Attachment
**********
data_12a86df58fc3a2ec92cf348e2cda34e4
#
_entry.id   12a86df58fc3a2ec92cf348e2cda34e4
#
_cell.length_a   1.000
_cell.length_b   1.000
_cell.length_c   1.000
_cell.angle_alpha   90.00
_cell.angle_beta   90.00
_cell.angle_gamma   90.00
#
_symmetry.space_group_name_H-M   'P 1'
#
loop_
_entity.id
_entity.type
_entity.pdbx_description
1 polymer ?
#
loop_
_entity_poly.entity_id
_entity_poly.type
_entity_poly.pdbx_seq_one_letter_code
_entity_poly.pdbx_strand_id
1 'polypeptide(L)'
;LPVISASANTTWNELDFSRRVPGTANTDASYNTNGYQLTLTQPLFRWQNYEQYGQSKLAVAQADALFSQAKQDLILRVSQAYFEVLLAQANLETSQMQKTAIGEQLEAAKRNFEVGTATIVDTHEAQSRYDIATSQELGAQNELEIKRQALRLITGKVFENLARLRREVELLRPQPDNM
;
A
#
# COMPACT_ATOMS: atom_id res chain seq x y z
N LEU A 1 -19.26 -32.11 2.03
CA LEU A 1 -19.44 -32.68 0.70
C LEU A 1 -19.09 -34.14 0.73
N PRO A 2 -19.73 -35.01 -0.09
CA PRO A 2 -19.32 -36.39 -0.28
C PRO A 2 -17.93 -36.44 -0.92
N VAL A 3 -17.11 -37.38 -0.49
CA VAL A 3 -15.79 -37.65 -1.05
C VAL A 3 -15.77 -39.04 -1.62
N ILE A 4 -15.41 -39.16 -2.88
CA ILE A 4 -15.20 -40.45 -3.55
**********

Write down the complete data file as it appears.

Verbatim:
data_12a86df58fc3a2ec92cf348e2cda34e4
#
_entry.id   12a86df58fc3a2ec92cf348e2cda34e4
#
_cell.length_a   1.000
_cell.length_b   1.000
_cell.length_c   1.000
_cell.angle_alpha   90.00
_cell.angle_beta   90.00
_cell.angle_gamma   90.00
#
_symmetry.space_group_name_H-M   'P 1'
#
loop_
_entity.id
_entity.type
_entity.pdbx_description
1 polymer ?
#
loop_
_entity_poly.entity_id
_entity_poly.type
_entity_poly.pdbx_seq_one_letter_code
_entity_poly.pdbx_strand_id
1 'polypeptide(L)'
;LPVISASANTTWNELDFSRRVPGTANTDASYNTNGYQLTLTQPLFRWQNYEQYGQSKLAVAQADALFSQAKQDLILRVSQAYFEVLLAQANLETSQMQKTAIGEQLEAAKRNFEVGTATIVDTHEAQSRYDIATSQELGAQNELEIKRQALRLITGKVFENLARLRREVELLRPQPDNM
;
A
#
# COMPACT_ATOMS: atom_id res chain seq x y z
N LEU A 1 -19.26 -32.11 2.03
CA LEU A 1 -19.44 -32.68 0.70
C LEU A 1 -19.09 -34.14 0.73
N PRO A 2 -19.73 -35.01 -0.09
CA PRO A 2 -19.32 -36.39 -0.28
C PRO A 2 -17.93 -36.44 -0.92
N VAL A 3 -17.11 -37.38 -0.49
CA VAL A 3 -15.79 -37.65 -1.05
C VAL A 3 -15.77 -39.04 -1.62
N ILE A 4 -15.41 -39.16 -2.88
CA ILE A 4 -15.20 -40.45 -3.55